Homes older than 40 years old were subject to much different material safety standards and building codes. We will cover some of the more basic trouble areas such as electrical systems, basements, roofs and how to navigate a home remodel when dealing with an older home.
Toxic and dangerous materials.
Thanks to new standards and knowledge we now know that some of the most common building materials of the past are harmful when turned into dust or accidentally ingested.
One of the most common toxic material is asbestos. Asbestos was used in many homes build from the 1940s through the 1970s. It was regarded as a fire-retardant material used to insulate attics and pipes. It was also found in roofing, floorings and siding materials. While safe if left untouched, during demolition asbestos dust can become airborne and when inhaled will cause lung damage.
Lead paint was also commonly used in older homes. The majority of homes built before 1949 had lead based paint. These paint chips if consumed cause major physical and mental problems in children.
When considering a renovation it os very important to check with your home renovation professional before breaking up walls, floors, or maneuvering pipes.
Older Construction Codes
Building codes are a set of regulations with regard to construction that is intended to ensure safety. Building codes vary from state to state, county, to county, and town to town. A knowledgable contractor is aware of these codes and can identify what area of the home will need to be updated in order for it to pass a building inspection.
Some of the most common areas in which updated building codes now effect are:
Ceiling heights: New standards dictate the the minimum ceiling height be 7’6” with a few exceptions.
Stairways: New construction required stairs have a minimum tread depth and stair height, otherwise known as the rise and run. Railing height, strength and location are also regulated by building codes. A attic or basement conversion may require an updated stair system.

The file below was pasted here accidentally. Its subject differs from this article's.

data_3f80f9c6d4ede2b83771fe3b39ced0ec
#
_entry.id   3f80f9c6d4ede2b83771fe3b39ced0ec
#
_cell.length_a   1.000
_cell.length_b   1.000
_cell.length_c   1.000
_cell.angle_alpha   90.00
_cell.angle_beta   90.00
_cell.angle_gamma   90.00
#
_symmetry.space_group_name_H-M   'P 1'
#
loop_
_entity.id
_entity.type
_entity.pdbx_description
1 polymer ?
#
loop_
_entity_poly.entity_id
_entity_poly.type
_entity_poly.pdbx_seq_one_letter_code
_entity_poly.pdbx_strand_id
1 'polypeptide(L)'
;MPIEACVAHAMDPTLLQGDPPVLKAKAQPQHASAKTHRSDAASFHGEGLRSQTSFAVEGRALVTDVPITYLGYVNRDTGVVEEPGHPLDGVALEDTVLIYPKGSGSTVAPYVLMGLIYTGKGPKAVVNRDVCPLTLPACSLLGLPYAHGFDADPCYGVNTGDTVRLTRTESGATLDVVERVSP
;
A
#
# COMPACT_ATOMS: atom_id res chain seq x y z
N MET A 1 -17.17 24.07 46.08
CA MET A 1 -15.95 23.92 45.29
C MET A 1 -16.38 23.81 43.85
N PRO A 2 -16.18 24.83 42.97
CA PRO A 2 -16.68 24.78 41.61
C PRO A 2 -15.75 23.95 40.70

Finished Basements: When planning a finished basement it is very important to discuss with your remodeler the local building codes. They often dictate structural conformities such as beams and studs, ceiling height, stair landings, mechanical systems such as ventilation in cases where a furnace or bier may be present, and electrical. In areas where flooding is prevalent, outlets may need to be elevated.
It is also important to know that not all codes are identical, so having a professional who is aware of the variations from one jurisdiction to another can save you alert of time and money.
Moisture and Ventilation Problems
Older homes are also likely to have mold and mildew present behind closed walls, in crawl spaces, and in attics. If your home is near a body of water, the humid climate may be effecting areas that are not seen by the naked eye. While less dangerous than toxic materials like lead and asbestos, mold and mildew can lead to long term health problems and unless treated correctly during removal and properly ventilated during the remediation process, spores and stale air can pose serious health issues to those with asthma. I seasoned home remodeler will also know how to address the potential issue when planning the remodel. This means allowing good air flow, proper HVAC systems, and filtration if needed.
While these are just a few of the most common issues, the remodeling company you hire will also evaluate the foundation in cases where an addition is being added, the roof for potential load bearing issues, pipes and plumbing as well as electrical systems.
An older or historically significant home is something that should be preserved and honored when doing a re model or creating an addition. The professionals at Remodeling Consultants have their own teams of tradesmen who understand the local codes, the importance of safe and thoughtful construction, and most of all preserving the and adding to the beauty of your home space on time and always on budget. For a complimentary consultation with one of our in-house designers, please call (914) 381-6900 in Westchester County or (203) 321-1250 in Fairfield County today!